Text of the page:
The most distributed image ever is being phased out. What remains is a hill in Sonoma Valley, California.
Charles O’Rear used to pass that hill almost daily between his home in Napa and his wife, Daphne, who lived in Marin County. He always carried his medium format camera.
It was hard even to slow down on highway 12/121. But one day, it must have been in January, he pulled over. After about a month of rain the sun comes up, and there is beautiful green grass. The weather during the winter can change dramatically. A break in the storm. Intense blue sky with cumulus clouds. Maybe later that day it rained.
Blue was an important brand color already in ‘95. Clouds and sky being a common theme in many aspects of the product’s identity and collateral. Illustrating potential and opportunity.
Continuing the cloud theme, but with added grounding. The horizon gives a sense of scale to the image. Makes it possible to imagine being there.
Because of the danger of that road and where he was standing, he didn’t take a tripod. His camera, when handheld, needed to be shot at least at a five-hundredth of a second. Whatever that translates into on a sunny day. Probably 500 at 5.6.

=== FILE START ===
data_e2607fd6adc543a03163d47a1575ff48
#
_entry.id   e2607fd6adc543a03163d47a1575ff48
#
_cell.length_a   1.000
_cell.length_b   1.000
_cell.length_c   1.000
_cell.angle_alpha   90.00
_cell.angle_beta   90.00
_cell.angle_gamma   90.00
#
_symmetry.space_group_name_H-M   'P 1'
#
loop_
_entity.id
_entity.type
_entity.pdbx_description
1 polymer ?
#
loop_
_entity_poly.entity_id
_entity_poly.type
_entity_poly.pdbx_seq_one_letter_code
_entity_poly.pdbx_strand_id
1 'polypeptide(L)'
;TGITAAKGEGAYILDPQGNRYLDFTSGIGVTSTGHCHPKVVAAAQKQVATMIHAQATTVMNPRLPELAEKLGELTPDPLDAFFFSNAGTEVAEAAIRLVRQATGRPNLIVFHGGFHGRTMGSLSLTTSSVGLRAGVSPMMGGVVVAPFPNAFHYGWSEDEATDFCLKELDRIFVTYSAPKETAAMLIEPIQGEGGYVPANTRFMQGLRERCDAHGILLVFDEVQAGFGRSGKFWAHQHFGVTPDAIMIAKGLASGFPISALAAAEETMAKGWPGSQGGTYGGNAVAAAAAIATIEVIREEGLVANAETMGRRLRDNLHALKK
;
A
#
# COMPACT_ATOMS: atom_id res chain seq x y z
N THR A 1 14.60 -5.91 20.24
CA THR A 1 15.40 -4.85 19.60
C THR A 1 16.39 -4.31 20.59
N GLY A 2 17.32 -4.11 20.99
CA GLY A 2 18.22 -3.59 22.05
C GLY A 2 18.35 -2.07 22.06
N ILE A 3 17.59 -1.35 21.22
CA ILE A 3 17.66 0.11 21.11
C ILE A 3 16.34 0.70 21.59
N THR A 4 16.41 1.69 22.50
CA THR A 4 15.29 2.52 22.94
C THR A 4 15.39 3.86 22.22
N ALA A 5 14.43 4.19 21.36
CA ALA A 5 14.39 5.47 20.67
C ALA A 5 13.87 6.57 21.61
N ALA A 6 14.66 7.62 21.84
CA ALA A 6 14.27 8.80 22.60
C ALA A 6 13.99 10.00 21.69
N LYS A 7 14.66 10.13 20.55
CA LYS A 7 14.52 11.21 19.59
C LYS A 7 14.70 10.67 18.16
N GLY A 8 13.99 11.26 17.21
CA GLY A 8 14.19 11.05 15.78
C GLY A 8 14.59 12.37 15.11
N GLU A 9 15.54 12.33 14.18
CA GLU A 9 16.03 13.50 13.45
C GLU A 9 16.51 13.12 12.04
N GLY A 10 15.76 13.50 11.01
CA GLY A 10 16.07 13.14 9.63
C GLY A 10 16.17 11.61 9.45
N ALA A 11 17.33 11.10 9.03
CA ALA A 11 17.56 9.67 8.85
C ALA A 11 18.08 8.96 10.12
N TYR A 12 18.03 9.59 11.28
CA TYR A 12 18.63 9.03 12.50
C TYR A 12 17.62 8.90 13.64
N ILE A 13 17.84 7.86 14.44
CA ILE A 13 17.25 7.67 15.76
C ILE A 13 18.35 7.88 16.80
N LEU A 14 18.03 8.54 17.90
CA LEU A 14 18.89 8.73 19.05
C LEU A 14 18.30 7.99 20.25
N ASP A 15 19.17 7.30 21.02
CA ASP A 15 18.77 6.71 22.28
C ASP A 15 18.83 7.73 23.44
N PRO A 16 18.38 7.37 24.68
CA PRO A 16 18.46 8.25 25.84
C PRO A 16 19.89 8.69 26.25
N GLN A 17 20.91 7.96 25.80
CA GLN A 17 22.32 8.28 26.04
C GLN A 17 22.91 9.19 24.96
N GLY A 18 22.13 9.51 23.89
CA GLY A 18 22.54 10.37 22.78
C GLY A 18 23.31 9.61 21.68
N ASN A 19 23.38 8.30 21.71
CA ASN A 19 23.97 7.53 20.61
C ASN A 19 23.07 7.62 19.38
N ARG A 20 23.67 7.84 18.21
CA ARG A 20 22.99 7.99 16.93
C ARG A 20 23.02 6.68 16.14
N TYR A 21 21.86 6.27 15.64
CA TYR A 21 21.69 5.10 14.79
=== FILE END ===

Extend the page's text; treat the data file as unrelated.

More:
With property prices in Sonoma reaching $75,000 per acre for bare land, most hills were being developed into vineyards or homes. On this hill grapevines had been planted. But in the early 90’s a Phylloxera bug infested the grapes and made them unusable. The entire vineyard had to be pulled out. For a few years the hill was covered with grass. Green at the time of the photograph.
Green was the second main color in the branding scheme and in the User Interface. Running late in the product development cycle. Looking for a nature shot. “The reality of real life”. The image matched the brand colors. It fell completely into place, in terms of sky, clouds, blue plus the green field.
By the time the image was purchased, grapes had been planted again on the hill in Sonoma Valley.
Voice over of an installation, titled: “After Microsoft” in La Vitrine, Paris, 2007
Based on interviews with photographer Charles O’Rear and Microsoft Design Team representative Tjeerd Hoek a.o.